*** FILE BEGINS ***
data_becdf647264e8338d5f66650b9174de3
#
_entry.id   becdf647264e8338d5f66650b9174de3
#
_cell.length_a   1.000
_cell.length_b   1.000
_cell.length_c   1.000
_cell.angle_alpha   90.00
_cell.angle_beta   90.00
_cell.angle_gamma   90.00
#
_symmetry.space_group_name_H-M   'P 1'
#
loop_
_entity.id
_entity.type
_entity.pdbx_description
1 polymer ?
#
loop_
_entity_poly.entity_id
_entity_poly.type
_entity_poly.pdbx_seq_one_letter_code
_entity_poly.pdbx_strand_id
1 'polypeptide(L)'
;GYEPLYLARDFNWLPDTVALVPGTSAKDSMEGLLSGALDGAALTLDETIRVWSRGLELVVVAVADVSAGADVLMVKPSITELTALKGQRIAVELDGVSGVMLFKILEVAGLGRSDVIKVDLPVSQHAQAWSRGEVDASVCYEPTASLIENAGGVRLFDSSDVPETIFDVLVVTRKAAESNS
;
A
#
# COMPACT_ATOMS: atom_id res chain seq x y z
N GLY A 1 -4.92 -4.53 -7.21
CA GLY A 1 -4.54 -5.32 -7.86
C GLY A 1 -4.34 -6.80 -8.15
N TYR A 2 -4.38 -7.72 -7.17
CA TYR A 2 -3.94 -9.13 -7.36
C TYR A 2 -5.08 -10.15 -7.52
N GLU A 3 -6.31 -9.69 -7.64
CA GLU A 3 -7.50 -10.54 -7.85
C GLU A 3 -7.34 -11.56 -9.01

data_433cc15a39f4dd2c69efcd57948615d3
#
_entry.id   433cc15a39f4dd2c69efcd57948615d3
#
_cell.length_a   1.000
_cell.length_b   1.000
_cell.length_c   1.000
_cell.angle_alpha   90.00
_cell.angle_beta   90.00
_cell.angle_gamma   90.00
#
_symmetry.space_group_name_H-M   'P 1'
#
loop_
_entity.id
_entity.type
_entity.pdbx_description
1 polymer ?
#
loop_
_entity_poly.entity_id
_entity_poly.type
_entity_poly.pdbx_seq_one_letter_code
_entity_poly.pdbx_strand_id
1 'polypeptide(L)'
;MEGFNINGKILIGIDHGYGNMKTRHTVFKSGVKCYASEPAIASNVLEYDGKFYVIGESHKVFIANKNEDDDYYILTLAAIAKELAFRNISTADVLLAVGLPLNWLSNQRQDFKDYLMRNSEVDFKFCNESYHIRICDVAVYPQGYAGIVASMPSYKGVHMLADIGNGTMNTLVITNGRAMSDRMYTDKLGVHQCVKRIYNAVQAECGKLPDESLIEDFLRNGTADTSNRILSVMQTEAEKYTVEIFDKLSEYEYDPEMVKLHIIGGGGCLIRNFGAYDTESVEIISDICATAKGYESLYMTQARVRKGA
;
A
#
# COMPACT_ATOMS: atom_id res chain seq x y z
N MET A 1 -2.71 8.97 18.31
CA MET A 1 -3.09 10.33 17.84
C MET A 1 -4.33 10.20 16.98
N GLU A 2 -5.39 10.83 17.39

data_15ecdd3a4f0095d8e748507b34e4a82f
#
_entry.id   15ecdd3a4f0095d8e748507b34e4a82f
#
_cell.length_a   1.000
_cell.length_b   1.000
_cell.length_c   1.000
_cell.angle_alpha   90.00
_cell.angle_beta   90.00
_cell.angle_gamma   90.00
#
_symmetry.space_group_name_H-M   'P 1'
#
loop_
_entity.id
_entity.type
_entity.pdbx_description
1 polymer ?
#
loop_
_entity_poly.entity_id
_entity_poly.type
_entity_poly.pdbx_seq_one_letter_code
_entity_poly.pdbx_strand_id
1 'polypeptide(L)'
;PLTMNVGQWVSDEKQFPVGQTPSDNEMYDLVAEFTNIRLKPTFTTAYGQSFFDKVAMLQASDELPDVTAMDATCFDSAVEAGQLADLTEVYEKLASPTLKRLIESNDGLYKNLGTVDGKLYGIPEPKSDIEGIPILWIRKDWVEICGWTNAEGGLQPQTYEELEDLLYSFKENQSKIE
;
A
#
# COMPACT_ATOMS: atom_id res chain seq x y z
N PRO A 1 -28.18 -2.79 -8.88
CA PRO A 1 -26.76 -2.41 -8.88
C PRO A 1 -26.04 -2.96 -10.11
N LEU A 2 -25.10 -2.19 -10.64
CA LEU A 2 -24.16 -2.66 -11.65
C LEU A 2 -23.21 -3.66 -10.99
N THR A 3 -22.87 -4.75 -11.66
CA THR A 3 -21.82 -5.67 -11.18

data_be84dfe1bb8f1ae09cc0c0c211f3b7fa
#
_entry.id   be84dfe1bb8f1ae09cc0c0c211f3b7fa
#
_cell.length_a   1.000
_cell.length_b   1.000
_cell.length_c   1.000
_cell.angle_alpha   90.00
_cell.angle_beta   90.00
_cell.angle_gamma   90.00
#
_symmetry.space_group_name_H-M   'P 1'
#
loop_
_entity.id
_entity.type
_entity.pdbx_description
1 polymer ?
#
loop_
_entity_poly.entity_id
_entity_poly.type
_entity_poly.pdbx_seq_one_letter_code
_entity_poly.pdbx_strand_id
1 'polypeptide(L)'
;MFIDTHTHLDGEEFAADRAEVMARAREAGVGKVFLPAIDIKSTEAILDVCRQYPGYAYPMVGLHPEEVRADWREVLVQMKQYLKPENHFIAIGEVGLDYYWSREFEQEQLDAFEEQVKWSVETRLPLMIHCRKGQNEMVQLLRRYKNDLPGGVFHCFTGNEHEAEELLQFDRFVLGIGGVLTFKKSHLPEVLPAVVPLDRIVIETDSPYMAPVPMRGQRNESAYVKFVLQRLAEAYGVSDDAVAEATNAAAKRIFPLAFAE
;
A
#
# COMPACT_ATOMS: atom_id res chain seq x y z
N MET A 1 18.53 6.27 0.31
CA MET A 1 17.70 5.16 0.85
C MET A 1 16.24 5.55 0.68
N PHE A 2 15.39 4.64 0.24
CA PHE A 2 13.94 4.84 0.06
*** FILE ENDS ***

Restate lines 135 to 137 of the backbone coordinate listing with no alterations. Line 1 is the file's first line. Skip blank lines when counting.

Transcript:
_entity_poly.pdbx_strand_id
1 'polypeptide(L)'
;MFIDTHTHLDGEEFAADRAEVMARAREAGVGKVFLPAIDIKSTEAILDVCRQYPGYAYPMVGLHPEEVRADWREVLVQMKQYLKPENHFIAIGEVGLDYYWSREFEQEQLDAFEEQVKWSVETRLPLMIHCRKGQNEMVQLLRRYKNDLPGGVFHCFTGNEHEAEELLQFDRFVLGIGGVLTFKKSHLPEVLPAVVPLDRIVIETDSPYMAPVPMRGQRNESAYVKFVLQRLAEAYGVSDDAVAEATNAAAKRIFPLAFAE